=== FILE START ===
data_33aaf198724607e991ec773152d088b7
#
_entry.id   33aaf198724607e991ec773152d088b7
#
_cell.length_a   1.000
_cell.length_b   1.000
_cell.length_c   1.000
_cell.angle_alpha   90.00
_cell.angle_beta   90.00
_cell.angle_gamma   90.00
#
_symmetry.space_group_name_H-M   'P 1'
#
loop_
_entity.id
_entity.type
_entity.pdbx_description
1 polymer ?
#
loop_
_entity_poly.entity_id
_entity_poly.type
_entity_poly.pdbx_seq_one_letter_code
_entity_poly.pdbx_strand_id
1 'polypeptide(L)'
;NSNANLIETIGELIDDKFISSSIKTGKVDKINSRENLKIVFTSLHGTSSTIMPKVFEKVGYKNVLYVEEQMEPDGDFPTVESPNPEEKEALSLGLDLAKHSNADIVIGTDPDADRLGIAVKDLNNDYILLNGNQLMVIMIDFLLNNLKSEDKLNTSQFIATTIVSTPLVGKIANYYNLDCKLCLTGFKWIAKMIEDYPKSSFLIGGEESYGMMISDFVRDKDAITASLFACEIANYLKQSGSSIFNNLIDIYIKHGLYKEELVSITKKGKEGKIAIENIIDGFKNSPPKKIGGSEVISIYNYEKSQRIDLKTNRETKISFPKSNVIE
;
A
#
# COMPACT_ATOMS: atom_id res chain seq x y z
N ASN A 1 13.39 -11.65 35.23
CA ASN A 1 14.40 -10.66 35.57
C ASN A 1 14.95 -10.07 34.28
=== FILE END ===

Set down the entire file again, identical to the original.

data_33aaf198724607e991ec773152d088b7
#
_entry.id   33aaf198724607e991ec773152d088b7
#
_cell.length_a   1.000
_cell.length_b   1.000
_cell.length_c   1.000
_cell.angle_alpha   90.00
_cell.angle_beta   90.00
_cell.angle_gamma   90.00
#
_symmetry.space_group_name_H-M   'P 1'
#
loop_
_entity.id
_entity.type
_entity.pdbx_description
1 polymer ?
#
loop_
_entity_poly.entity_id
_entity_poly.type
_entity_poly.pdbx_seq_one_letter_code
_entity_poly.pdbx_strand_id
1 'polypeptide(L)'
;NSNANLIETIGELIDDKFISSSIKTGKVDKINSRENLKIVFTSLHGTSSTIMPKVFEKVGYKNVLYVEEQMEPDGDFPTVESPNPEEKEALSLGLDLAKHSNADIVIGTDPDADRLGIAVKDLNNDYILLNGNQLMVIMIDFLLNNLKSEDKLNTSQFIATTIVSTPLVGKIANYYNLDCKLCLTGFKWIAKMIEDYPKSSFLIGGEESYGMMISDFVRDKDAITASLFACEIANYLKQSGSSIFNNLIDIYIKHGLYKEELVSITKKGKEGKIAIENIIDGFKNSPPKKIGGSEVISIYNYEKSQRIDLKTNRETKISFPKSNVIE
;
A
#
# COMPACT_ATOMS: atom_id res chain seq x y z
N ASN A 1 13.39 -11.65 35.23
CA ASN A 1 14.40 -10.66 35.57
C ASN A 1 14.95 -10.07 34.28